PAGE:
To my dear classics undergraduate,
If you are questioning your path, consider first the benefits, and all that you may have. To transfer the history of the ancients, so that they are not forgot, whilst developing an analytical mind, and a broad based learning lot.
When you begin your education, you may start with Achilles’ wrath, and wonder at the itinerant bard: a civilisation inspired, he hath. To stand at the walls of Ilium, and watch proud Hector fight; to kneel with Longley’s Priam, an Irishman and his plight. You will meet Antigone’s Creon, and weep behind her walls, then sail to Robben Island, and watch apartheid fall. In Italy Pompeii lies still, as you take young Pliny’s hand, and watch his uncle of great renown, die in the ash and the sand.
If you stay true, then at level two, you will see the Odyssey unravel: from Troy to Ithaca you may set sail, but far and wide you will travel. To watch in terror as Charybdis swirls, and count the Scylla’s heads; then row a boat through the underworld, and converse among the dead. Later it is Xerxes, filled with god-like pride, whom Aeschylus destroys again, as the mother queen kneels and cries.
The Dionysia carries lessons still, for those that care to learn: we thank the copyists for their diligence, and a place in history they earn. Cato, Plutarch, Appian, all have their tales to tell, and we the avid students must listen and learn well. For the Romans they were mighty, and they fought some dreadful fights, but among the wars, the victories and the losses, there were small and tender lives. What of the wives and children, the silent voices of the slaves? We look beyond the literary, for answers on their graves.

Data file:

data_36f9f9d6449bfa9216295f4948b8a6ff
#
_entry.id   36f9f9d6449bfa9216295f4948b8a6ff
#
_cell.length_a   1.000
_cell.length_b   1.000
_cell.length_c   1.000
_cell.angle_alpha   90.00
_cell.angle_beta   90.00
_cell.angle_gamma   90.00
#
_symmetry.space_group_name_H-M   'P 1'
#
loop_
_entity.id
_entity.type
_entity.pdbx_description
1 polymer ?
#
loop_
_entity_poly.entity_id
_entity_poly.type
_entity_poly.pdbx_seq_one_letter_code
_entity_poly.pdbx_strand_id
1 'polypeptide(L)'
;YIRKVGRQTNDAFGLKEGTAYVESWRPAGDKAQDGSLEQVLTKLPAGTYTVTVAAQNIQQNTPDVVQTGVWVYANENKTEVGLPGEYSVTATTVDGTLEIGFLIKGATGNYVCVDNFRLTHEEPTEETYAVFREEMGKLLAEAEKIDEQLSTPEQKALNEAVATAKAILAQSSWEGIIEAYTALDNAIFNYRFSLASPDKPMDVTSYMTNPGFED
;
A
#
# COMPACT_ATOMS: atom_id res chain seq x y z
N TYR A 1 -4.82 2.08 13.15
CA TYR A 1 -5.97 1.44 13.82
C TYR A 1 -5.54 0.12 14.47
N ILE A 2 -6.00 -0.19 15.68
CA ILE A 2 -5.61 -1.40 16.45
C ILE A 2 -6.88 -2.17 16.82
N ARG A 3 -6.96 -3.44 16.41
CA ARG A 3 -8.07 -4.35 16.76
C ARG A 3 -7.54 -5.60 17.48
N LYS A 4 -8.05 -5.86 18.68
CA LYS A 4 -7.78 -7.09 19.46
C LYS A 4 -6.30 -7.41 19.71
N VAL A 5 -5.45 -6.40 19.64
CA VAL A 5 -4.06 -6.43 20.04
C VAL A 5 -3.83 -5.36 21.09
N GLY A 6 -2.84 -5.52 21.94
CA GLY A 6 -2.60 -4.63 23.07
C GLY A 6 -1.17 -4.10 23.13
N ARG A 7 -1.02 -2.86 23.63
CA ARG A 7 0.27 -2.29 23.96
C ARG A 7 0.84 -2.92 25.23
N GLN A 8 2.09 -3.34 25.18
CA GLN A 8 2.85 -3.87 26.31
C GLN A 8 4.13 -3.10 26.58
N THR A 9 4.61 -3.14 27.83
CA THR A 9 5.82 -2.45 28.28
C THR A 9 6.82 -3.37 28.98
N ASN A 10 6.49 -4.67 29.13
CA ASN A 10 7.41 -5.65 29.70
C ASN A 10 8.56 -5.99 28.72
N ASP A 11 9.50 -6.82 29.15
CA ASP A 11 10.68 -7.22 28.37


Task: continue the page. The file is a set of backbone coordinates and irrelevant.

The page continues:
Level three, it comes upon us, and so we must prepare, to witness ambitious Icarus, and enter the Minotaur’s lair. We touch the stars with nymph Callisto, as Ovid is our guide, and judge Apollo guilty: divine victim of male pride. In Titian you will look on gods, and see their rage unfold; in Buffy too, you may enjoy what is bright, what is new, what is bold. Are you curious as Ionians? Do you reason like a Greek? Tell me my dear Classicist, what answers do you seek?
Walk the city eternal, and watch the Caesars rise, as empire stretches around the globe, and then gradually declines. In Tacitus we meet the Celts, and our very own Boadicea; we walk the same flat open lands, and see ourselves within her. To stand inside the Pantheon, rebuilt in Hadrian’s reign, and watch helpless as Antinous drowns: the grief, the loss, the pain. With Constantine there comes reform, but the old ways do not die: for every day we see around us, classical culture, you and I.
So my friend collect your scroll, and do what must be done, but with light heart remember now, that your journey has just begun.
Sarah Burke, BA (Hons) Class Studs (Open)